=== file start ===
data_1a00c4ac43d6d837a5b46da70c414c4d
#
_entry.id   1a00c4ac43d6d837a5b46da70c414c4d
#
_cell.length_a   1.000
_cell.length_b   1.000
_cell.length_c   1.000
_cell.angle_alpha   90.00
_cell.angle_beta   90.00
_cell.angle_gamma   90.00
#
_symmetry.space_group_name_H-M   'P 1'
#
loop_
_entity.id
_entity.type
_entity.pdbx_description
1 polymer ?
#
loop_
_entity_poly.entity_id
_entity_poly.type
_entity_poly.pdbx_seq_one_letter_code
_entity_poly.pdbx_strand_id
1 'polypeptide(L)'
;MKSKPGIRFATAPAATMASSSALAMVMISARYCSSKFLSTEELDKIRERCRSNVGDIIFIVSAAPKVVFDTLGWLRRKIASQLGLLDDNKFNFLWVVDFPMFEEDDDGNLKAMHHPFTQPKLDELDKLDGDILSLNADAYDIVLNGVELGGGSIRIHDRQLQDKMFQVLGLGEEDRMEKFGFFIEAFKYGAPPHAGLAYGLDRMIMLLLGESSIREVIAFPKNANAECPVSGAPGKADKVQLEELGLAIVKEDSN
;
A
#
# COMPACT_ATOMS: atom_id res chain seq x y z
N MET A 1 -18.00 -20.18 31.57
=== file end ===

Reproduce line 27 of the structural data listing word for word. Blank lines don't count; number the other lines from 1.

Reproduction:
;